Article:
The latest severe storm to cause problems for the eastern United States is dumping torrential rains on the Gulf coast states of Louisiana and Mississippi.
Tropical Storm Lee made landfall near the city of New Orleans Sunday, flooding the streets and recalling the devastation caused by Hurricane Katrina six years ago.
The Louisiana city is under flash flood warnings while elsewhere, evacuation orders have been issued for low-lying areas.
Before coming ashore, the slow-moving storm had been pounding other Gulf of Mexico communities with heavy rains.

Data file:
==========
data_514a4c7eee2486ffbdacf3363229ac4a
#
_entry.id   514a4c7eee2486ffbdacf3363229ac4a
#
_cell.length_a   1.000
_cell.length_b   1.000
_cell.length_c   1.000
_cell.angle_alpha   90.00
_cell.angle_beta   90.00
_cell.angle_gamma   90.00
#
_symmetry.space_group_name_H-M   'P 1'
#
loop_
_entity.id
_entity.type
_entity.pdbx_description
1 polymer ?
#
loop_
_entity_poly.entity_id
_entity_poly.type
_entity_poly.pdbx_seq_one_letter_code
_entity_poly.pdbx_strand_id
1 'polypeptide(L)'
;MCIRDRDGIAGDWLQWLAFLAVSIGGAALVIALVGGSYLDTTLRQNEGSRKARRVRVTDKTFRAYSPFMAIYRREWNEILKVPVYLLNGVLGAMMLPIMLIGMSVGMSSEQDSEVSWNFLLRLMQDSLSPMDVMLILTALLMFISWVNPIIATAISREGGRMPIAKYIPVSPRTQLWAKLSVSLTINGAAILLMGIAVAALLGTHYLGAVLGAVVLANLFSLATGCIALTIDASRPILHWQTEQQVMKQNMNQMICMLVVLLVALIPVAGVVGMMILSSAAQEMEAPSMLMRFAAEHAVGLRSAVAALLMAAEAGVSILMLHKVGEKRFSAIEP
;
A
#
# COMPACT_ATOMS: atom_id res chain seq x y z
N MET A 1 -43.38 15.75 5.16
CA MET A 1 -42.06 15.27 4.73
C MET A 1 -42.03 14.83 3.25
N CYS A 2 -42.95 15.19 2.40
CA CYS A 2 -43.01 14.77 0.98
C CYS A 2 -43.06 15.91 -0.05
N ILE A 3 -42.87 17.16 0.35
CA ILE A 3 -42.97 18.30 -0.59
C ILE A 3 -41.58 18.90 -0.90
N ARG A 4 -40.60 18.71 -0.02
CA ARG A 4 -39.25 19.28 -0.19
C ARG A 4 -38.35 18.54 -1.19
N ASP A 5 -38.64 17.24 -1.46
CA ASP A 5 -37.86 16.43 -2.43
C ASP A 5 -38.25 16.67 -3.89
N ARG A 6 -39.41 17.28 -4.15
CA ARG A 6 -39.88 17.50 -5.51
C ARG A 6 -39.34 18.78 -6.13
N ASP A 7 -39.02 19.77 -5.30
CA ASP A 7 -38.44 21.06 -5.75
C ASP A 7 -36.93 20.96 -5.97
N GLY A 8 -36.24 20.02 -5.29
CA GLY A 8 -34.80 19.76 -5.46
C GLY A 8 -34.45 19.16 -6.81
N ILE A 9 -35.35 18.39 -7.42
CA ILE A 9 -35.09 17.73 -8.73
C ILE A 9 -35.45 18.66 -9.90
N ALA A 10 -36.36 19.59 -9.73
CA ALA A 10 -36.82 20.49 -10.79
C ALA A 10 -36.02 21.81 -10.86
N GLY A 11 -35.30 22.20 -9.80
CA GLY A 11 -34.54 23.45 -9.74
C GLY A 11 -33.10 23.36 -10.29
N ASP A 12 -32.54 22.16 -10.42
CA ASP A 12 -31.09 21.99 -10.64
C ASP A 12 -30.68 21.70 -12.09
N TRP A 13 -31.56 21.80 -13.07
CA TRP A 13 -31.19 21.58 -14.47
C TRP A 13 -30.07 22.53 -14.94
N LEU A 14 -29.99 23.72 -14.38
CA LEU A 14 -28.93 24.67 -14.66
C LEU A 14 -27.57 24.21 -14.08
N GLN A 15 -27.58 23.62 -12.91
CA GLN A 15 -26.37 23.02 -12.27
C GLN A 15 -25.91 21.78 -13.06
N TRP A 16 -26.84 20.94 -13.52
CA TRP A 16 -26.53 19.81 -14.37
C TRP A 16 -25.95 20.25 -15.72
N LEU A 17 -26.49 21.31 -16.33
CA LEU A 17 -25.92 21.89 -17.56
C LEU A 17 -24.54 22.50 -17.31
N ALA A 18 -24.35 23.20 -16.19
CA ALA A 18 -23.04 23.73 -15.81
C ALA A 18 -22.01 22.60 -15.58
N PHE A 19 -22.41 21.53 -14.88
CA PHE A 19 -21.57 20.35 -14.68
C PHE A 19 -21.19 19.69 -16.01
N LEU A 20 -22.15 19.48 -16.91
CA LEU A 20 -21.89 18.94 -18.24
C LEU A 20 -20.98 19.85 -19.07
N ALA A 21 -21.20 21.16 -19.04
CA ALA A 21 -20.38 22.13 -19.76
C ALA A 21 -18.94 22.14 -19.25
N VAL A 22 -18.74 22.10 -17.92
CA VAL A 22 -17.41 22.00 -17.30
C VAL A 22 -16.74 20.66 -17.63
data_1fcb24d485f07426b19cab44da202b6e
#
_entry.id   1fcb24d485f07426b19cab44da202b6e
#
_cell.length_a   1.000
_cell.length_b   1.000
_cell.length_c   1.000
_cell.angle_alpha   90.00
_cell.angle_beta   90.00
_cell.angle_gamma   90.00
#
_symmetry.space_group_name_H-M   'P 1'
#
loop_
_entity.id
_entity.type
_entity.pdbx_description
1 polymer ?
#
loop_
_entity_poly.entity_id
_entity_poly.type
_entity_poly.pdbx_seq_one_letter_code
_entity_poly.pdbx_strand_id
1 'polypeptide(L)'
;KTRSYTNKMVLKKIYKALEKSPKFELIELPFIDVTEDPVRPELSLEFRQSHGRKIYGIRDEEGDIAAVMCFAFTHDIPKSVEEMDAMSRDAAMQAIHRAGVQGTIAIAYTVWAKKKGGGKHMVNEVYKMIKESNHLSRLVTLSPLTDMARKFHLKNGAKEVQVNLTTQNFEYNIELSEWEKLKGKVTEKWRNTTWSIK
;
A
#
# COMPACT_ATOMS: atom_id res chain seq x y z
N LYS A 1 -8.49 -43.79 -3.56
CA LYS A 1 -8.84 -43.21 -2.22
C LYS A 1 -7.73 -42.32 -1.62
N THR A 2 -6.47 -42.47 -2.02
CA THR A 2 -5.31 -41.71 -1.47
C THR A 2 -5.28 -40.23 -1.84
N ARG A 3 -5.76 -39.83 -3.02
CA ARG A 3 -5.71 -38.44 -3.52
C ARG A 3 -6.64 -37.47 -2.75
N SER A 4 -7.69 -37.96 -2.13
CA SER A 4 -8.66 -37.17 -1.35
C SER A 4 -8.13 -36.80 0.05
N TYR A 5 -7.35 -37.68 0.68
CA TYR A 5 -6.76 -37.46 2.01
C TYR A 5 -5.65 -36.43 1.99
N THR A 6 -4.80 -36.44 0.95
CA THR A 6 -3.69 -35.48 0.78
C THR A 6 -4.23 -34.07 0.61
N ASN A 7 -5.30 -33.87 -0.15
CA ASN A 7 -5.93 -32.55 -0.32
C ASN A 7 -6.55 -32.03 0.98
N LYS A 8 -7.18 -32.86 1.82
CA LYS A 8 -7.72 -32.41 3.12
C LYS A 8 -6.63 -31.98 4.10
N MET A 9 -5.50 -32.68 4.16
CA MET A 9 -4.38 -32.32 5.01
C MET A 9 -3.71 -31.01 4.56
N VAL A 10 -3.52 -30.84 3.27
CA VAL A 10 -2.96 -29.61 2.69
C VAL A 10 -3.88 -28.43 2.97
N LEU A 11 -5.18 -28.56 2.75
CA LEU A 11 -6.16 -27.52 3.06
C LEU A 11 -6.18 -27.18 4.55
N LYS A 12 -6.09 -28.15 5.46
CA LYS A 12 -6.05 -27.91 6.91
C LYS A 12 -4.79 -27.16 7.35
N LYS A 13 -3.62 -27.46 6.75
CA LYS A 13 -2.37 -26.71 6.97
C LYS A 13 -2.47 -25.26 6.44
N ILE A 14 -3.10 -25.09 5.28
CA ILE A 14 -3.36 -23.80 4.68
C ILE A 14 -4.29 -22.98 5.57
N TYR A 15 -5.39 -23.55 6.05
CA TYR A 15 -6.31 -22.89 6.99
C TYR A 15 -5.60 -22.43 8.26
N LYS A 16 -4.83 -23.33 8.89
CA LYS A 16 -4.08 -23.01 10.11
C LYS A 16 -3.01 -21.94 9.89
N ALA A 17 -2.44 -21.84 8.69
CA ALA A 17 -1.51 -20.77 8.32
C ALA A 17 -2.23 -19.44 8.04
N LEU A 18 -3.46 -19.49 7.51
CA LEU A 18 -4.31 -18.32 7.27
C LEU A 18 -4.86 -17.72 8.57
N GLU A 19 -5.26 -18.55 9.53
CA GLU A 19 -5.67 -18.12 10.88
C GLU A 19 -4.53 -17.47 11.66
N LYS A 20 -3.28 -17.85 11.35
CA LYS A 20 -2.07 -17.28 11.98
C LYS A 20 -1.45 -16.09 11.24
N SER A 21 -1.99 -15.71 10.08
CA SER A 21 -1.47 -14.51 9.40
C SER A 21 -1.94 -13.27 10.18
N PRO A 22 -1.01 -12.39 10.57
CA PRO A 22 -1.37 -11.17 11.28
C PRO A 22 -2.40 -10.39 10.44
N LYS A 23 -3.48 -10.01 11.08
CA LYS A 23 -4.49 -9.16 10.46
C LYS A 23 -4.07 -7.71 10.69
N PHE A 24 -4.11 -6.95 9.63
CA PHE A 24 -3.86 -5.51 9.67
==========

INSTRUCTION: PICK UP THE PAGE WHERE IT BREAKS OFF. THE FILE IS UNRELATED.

The U.S. National Hurricane Center says Lee could dump up to 50 centimeters (nearly 20 inches) of rain over several states as it moves north into the Tennessee Valley.
It has been just one week since Hurricane Irene caused devastation along the U.S. east coast, killing more than 40 people and causing billions of dollars in damage in states stretching from North Carolina to Vermont.
U.S. President Barack Obama got a firsthand look at some of the damage Sunday. He traveled to hard-hit New Jersey, touring the state’s third largest city, Paterson, which was inundated by Irene’s torrential rains.
He pledged to people affected by Irene that he won’t allow Washington politics to get in the way of bringing them federal help.
Another storm, Katia, is out in the open Atlantic Ocean and heading northwest but is not currently a threat to any land area.
The month of September is considered the peak of the Atlantic hurricane season, which has already seen 12 named storms.